Senate passes bill that could disband DEI offices at public universities

Vivien Ayers, Senior News Reporter

The Texas Senate passed a bill on Wednesday that directs public universities to cease operations of diversity, equity and inclusion offices and practices amid some resistance from collegiate students and faculty. 

The bill now goes to the House of Representatives, where if passed, would then require approval from Gov. Greg Abbott to become law. As of this time, there is no confirmation of when the bill is to be voted on in the House. 

“Texas hosts world class institutions of higher education that are as diverse as the state itself,” bill author state Sen. Brandon Creighton said in its statement of intent. “However, certain diversity, equity and inclusion practices are polarizing and work against the goal of inclusion.”

SB 17 is an amendment to “public higher education reform and authorizes administrative penalties” following the creation of DEI offices or roles. According to the bill, it would prohibit: requiring an enrolled student, employee or admissions applicant to provide ideological oaths or statements, including endorsement of an ideology that promotes the differential treatment based on race, color or ethnicity; DEI offices and employees; requiring an enrolled student, employee or an admissions applicant to participate in mandatory training on diversity, equity, inclusion, bias, oppression or gender identity.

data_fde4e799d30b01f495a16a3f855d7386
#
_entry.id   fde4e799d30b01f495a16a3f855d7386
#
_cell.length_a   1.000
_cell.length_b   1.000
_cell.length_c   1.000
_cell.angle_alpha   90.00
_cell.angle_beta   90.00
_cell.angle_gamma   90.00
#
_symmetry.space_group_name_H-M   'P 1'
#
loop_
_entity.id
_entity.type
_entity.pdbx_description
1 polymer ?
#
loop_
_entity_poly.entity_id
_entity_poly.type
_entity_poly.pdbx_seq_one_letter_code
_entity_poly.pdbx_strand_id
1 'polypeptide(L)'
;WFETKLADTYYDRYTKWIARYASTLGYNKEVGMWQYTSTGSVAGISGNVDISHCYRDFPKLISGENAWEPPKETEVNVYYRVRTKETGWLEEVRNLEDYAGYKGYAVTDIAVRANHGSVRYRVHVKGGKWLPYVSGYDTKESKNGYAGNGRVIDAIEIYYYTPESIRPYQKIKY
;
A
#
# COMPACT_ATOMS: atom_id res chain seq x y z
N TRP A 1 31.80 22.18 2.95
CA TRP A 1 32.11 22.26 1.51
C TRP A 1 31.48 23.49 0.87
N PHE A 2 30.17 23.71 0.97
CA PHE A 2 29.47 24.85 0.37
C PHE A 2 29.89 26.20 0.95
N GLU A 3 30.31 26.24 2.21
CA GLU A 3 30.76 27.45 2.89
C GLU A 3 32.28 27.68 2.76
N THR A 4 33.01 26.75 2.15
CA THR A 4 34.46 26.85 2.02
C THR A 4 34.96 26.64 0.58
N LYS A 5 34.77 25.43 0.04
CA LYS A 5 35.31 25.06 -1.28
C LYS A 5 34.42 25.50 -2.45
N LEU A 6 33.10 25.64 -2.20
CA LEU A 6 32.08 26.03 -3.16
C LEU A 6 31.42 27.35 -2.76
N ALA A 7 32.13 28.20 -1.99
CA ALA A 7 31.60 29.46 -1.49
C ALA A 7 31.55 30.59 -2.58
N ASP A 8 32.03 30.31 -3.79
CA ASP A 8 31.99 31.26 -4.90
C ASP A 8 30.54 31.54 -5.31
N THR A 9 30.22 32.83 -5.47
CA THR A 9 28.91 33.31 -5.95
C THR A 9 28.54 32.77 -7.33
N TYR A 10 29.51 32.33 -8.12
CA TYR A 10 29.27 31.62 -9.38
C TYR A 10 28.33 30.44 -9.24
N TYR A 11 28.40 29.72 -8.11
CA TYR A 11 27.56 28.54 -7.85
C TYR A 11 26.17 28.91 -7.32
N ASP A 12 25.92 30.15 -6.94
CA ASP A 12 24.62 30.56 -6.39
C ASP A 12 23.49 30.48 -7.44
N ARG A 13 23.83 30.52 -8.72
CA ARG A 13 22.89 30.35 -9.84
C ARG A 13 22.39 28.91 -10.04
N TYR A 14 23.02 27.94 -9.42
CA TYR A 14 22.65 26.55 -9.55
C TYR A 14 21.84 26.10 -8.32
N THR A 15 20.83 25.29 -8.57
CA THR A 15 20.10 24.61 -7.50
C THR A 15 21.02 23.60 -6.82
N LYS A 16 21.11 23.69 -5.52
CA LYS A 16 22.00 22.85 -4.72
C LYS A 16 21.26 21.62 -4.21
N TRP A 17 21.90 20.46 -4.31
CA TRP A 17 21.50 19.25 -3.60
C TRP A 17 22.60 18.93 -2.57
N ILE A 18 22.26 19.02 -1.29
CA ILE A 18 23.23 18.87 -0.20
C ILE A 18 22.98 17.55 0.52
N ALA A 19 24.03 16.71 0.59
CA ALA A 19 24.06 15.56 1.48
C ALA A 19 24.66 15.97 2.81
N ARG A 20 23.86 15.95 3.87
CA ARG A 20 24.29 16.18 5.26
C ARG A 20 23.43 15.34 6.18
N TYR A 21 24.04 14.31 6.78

Adam Kissel, a fellow for higher education reform at the Heritage Foundation, gave testimony at the Texas Senate Higher Education subcommittee on April 6 in support of the bill, saying DEI practices reduce individual identities.

“The fundamental mistake of DEI is to categorize people by a group identity rather than as unique individuals — diversity programs use identity as a proxy for the actual viewpoint diversity that makes colleges flourish,” Kissel said. “We are here today because the people of Texas no longer trust public colleges to promote equality.” 

Christine Julien, associate dean for DEI at the Cockrell School of Engineering, and Darren Kelly, associate vice president at the Division of Diversity and Community Engagement, spoke during Tuesday’s committee testimony on the bill.

Both Julien and Kelly confirmed the University does not require mandatory DEI training and does not exclude any racial or ethnic demographic from DEI initiatives, but does provide additional support to underrepresented and in-need students. 

The bill states it would not restrict the voices and advocacy for multicultural students, but according to testimony, some from the University worry about the “chilling effect,” or restriction of expression, it would have on campuses. 

According to Texas Students for DEI, an organization formed to protect DEI in higher education following the original proposition of SB 17, the bill would affect a multitude of programs at UT, such as multicultural centers, affinity groups supporting various cultures, and identities and identity-centered courses, majors and departments.

Law student Samuel Jefferson, son of the first Black chief justice of the Texas Supreme Court, testified in opposition to the bill during the April 6 meeting as well. 

“These programs are for veterans, disabled students, first-generation Americans, foreign exchange students, international students and socioeconomically disadvantaged students,” Jefferson said during testimony. “DEI programs inspire and reassure students of all backgrounds that they are capable of anything they set their minds to.”